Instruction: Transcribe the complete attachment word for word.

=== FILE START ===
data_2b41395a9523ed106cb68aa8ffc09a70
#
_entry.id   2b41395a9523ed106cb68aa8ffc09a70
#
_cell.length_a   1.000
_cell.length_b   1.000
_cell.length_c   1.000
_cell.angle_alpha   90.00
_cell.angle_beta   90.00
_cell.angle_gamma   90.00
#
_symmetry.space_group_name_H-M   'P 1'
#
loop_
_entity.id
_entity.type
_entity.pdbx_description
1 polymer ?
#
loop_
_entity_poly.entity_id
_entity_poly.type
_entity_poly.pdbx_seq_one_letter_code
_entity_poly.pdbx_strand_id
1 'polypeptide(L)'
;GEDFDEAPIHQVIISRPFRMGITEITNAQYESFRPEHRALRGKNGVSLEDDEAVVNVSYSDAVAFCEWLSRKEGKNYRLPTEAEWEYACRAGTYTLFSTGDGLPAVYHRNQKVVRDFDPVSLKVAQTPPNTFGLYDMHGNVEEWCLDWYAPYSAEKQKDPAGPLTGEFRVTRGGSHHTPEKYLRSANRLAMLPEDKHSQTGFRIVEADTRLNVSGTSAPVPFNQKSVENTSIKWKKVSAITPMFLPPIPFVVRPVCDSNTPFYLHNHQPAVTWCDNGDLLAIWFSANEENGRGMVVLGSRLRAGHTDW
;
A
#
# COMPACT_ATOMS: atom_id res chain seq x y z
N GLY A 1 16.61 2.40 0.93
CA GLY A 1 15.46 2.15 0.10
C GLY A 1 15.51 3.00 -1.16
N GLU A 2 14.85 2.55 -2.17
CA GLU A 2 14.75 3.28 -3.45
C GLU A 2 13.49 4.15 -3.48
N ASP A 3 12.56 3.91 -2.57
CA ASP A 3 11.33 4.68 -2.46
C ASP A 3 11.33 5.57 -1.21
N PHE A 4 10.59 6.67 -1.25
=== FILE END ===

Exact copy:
data_2b41395a9523ed106cb68aa8ffc09a70
#
_entry.id   2b41395a9523ed106cb68aa8ffc09a70
#
_cell.length_a   1.000
_cell.length_b   1.000
_cell.length_c   1.000
_cell.angle_alpha   90.00
_cell.angle_beta   90.00
_cell.angle_gamma   90.00
#
_symmetry.space_group_name_H-M   'P 1'
#
loop_
_entity.id
_entity.type
_entity.pdbx_description
1 polymer ?
#
loop_
_entity_poly.entity_id
_entity_poly.type
_entity_poly.pdbx_seq_one_letter_code
_entity_poly.pdbx_strand_id
1 'polypeptide(L)'
;GEDFDEAPIHQVIISRPFRMGITEITNAQYESFRPEHRALRGKNGVSLEDDEAVVNVSYSDAVAFCEWLSRKEGKNYRLPTEAEWEYACRAGTYTLFSTGDGLPAVYHRNQKVVRDFDPVSLKVAQTPPNTFGLYDMHGNVEEWCLDWYAPYSAEKQKDPAGPLTGEFRVTRGGSHHTPEKYLRSANRLAMLPEDKHSQTGFRIVEADTRLNVSGTSAPVPFNQKSVENTSIKWKKVSAITPMFLPPIPFVVRPVCDSNTPFYLHNHQPAVTWCDNGDLLAIWFSANEENGRGMVVLGSRLRAGHTDW
;
A
#
# COMPACT_ATOMS: atom_id res chain seq x y z
N GLY A 1 16.61 2.40 0.93
CA GLY A 1 15.46 2.15 0.10
C GLY A 1 15.51 3.00 -1.16
N GLU A 2 14.85 2.55 -2.17
CA GLU A 2 14.75 3.28 -3.45
C GLU A 2 13.49 4.15 -3.48
N ASP A 3 12.56 3.91 -2.57
CA ASP A 3 11.33 4.68 -2.46
C ASP A 3 11.33 5.57 -1.21
N PHE A 4 10.59 6.67 -1.25